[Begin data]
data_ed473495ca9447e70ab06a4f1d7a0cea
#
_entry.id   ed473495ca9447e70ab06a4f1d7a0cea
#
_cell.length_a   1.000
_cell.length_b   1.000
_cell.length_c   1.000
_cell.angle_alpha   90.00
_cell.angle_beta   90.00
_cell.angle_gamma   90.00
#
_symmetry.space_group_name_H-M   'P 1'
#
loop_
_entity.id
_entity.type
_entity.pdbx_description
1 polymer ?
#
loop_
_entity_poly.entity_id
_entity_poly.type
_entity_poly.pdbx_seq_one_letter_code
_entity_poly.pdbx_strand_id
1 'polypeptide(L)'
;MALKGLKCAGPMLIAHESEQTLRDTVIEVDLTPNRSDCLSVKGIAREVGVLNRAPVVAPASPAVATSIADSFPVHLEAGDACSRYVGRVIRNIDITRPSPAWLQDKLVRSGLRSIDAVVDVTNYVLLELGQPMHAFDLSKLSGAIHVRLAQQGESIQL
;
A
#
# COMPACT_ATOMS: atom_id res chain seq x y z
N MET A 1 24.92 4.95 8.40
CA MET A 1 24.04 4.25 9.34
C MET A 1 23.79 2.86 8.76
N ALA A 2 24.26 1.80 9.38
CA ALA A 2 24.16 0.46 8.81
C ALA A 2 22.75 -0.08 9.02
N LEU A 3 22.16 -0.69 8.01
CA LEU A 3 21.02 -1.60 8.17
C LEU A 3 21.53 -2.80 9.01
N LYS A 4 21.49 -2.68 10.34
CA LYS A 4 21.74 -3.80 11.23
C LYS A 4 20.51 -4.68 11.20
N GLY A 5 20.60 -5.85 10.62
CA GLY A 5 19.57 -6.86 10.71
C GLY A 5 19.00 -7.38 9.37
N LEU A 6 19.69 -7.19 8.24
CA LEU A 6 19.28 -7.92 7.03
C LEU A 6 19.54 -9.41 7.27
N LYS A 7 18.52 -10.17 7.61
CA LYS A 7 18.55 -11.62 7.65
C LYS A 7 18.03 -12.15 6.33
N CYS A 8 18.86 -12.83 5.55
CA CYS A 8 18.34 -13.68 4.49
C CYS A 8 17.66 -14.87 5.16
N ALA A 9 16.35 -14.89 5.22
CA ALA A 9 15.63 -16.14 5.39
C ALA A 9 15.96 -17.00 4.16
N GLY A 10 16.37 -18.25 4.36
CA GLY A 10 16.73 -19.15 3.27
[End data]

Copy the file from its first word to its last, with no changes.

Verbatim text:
data_ed473495ca9447e70ab06a4f1d7a0cea
#
_entry.id   ed473495ca9447e70ab06a4f1d7a0cea
#
_cell.length_a   1.000
_cell.length_b   1.000
_cell.length_c   1.000
_cell.angle_alpha   90.00
_cell.angle_beta   90.00
_cell.angle_gamma   90.00
#
_symmetry.space_group_name_H-M   'P 1'
#
loop_
_entity.id
_entity.type
_entity.pdbx_description
1 polymer ?
#
loop_
_entity_poly.entity_id
_entity_poly.type
_entity_poly.pdbx_seq_one_letter_code
_entity_poly.pdbx_strand_id
1 'polypeptide(L)'
;MALKGLKCAGPMLIAHESEQTLRDTVIEVDLTPNRSDCLSVKGIAREVGVLNRAPVVAPASPAVATSIADSFPVHLEAGDACSRYVGRVIRNIDITRPSPAWLQDKLVRSGLRSIDAVVDVTNYVLLELGQPMHAFDLSKLSGAIHVRLAQQGESIQL
;
A
#
# COMPACT_ATOMS: atom_id res chain seq x y z
N MET A 1 24.92 4.95 8.40
CA MET A 1 24.04 4.25 9.34
C MET A 1 23.79 2.86 8.76
N ALA A 2 24.26 1.80 9.38
CA ALA A 2 24.16 0.46 8.81
C ALA A 2 22.75 -0.08 9.02
N LEU A 3 22.16 -0.69 8.01
CA LEU A 3 21.02 -1.60 8.17
C LEU A 3 21.53 -2.80 9.01
N LYS A 4 21.49 -2.68 10.34
CA LYS A 4 21.74 -3.80 11.23
C LYS A 4 20.51 -4.68 11.20
N GLY A 5 20.60 -5.85 10.62
CA GLY A 5 19.57 -6.86 10.71
C GLY A 5 19.00 -7.38 9.37
N LEU A 6 19.69 -7.19 8.24
CA LEU A 6 19.28 -7.92 7.03
C LEU A 6 19.54 -9.41 7.27
N LYS A 7 18.52 -10.17 7.61
CA LYS A 7 18.55 -11.62 7.65
C LYS A 7 18.03 -12.15 6.33
N CYS A 8 18.86 -12.83 5.55
CA CYS A 8 18.34 -13.68 4.49
C CYS A 8 17.66 -14.87 5.16
N ALA A 9 16.35 -14.89 5.22
CA ALA A 9 15.63 -16.14 5.39
C ALA A 9 15.96 -17.00 4.16
N GLY A 10 16.37 -18.25 4.36
CA GLY A 10 16.73 -19.15 3.27